TL; DR: Another cybersecurity success in Ukraine and the theft of cryptocurrencies (weeks 25 and 26)

Cybersecurity forces in Ukraine have made other successful arrests of cybercriminals, a Singaporean cybercriminal was convicted after pleading guilty to 11 felonies and two counts of identity theft, and an unknown attacker successfully stole $100 million in cryptocurrencies, but if he tells how he did it and returns it, he will receive a $1 million reward from the victim.

Warning against deepfake interviews

The U.S. FBI is warning employers about deepfake interview attempts by an attacker to obtain a job position remotely. Cybercriminals use deepfake voice modifiers in interviews, which manifests as voice desynchronization and lip movement. The phenomenon is especially observable when coughing and sneezing. The goal of cybercriminals is to gain access to their employer’s network and exploit it for various forms of cyberattacks.

Arrests of cyber criminals in Ukraine

Ukrainian security forces have successfully arrested a group of cybercriminals responsible for operating more than 400 phishing websites. The nine-member gang is responsible for more than $3 million in damages, stealing these funds from approximately 5,000 victims. The subject of the phishing was financial aid from the EU to Ukraine. They face a maximum sentence of 15 years in prison for their crimes.

MEGA vulnerabilities fixed

Security researchers from ETH Zurich have uncovered 5 vulnerabilities in the MEGA cloud storage system. The vulnerabilities were dependent on one previously remediated vulnerability that allowed RSA keys to be obtained and decrypted data stored on MEGA servers. The exploit required access to the MEGA servers and at least 512 logins of the user whose data the attacker wanted to access. Three vulnerabilities have already been patched and the remaining two will be patched in future updates. The patched vulnerabilities will not affect users of the service.

Ransomware attack

One of the branches of TB Kawashima, a parts supplier to car manufacturer Toyota, was the target of a ransomware attack. The company shut down the compromised facilities and declared that production was not restricted. The LockBit ransomware gang was probably behind the attack and posted encrypted company data on its website.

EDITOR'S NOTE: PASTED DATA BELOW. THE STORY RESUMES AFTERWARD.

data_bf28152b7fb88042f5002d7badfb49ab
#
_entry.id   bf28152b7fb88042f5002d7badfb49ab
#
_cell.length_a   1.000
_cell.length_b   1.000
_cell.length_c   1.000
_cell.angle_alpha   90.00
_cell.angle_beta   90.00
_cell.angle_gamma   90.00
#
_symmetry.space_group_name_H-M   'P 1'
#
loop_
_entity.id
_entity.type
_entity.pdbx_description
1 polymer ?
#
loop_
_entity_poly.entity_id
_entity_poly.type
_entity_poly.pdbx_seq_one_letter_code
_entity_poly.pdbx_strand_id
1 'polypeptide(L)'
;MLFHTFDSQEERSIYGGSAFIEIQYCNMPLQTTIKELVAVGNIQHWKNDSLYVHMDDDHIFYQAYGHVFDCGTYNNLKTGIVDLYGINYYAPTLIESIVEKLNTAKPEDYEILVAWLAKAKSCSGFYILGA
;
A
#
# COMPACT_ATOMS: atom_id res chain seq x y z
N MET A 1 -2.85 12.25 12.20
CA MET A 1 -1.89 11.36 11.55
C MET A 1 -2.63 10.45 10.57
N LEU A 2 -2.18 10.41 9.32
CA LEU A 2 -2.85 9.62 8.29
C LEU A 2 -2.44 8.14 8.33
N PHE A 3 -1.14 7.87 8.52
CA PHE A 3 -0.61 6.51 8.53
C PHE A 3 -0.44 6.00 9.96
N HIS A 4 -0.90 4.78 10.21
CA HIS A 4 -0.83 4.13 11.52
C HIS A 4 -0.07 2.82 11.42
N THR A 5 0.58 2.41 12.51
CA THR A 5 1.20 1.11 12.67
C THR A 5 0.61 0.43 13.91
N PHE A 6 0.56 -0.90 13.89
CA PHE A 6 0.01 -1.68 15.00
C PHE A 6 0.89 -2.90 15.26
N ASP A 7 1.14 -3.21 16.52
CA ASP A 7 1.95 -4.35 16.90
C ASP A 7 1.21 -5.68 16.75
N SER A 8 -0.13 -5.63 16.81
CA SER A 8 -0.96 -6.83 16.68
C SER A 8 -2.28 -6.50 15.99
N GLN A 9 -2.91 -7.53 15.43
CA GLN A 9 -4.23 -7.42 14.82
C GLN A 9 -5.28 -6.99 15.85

Identity theft

A cybercriminal from Singapore successfully stole the identity of the co-founder of Riot Games and gained access to Amazon Web Services (AWS) and Google Cloud. A cybercriminal also stole the identity of writer Harold Borland with which he was able to gain access to AWS. After pleading guilty to 11 charges (including methamphetamine use), he was sentenced to 10 years in prison.

The end of the Rsocks botnet

The U.S. Department of Justice successfully dismantled the Russian Rsocks botnet. The botnet, which had at least 325,000 devices in the US, rented proxy services to cybercriminals. The security forces discovered the botnet by paying for the Rsocks service and gradually identified all the infected devices. The cybercriminals’ services were costing $200 a day for 90 thousand devices.


  • The US NSA has published a guide on how to secure Windows devices from PowerShell exploit attacks,
  • the privacy-focused web browser Brave is growing in popularity. Since June 2021, when it had 8.1 million users, its user base has grown to 411.7 million users,
  • an unknown cybercriminal stole more than $100 million worth of BUSD, USDC, ETH and WBTC cryptocurrencies from California-based Harmony. The company is offering $1 million for the return of the cryptocurrencies and the provision of information about the exploited vulnerability to patch the disabled Horizon bridge,
  • the black market credit card industry has a new carding website “BidenCash”. It offered stolen credit card and other data for free as its promo. Analysis of the data revealed that there were more than 6.6 thousand cards in the database of nearly 8 million entries, and only 1.2 thousand of them were valid,
  • a former Amazon employee was found guilty of stealing the personal data of more than 100 million users of the banking institution Capital One. He carried out the attack in 2019 and faces a maximum sentence of 25 years in prison for the crimes,
  • Security forces managed to arrest nine members of the phishing gang responsible for the theft of millions of euros. A total of 24 houses were searched, leading to the seizure of weapons, ammunition, jewellery, electronic devices and funds in cash and cryptocurrencies,
  • Flagstar, a US bank, was the target of a cyberattack. The attack took place between December 3 and 4, 2021, and could potentially result in the theft of more than 1.5 million users’ data,
  • US company Residual Pumpkin Entity, which previously owned CafePress, was fined $500,000 for concealing the 2019 data leak of 23,000 customers.

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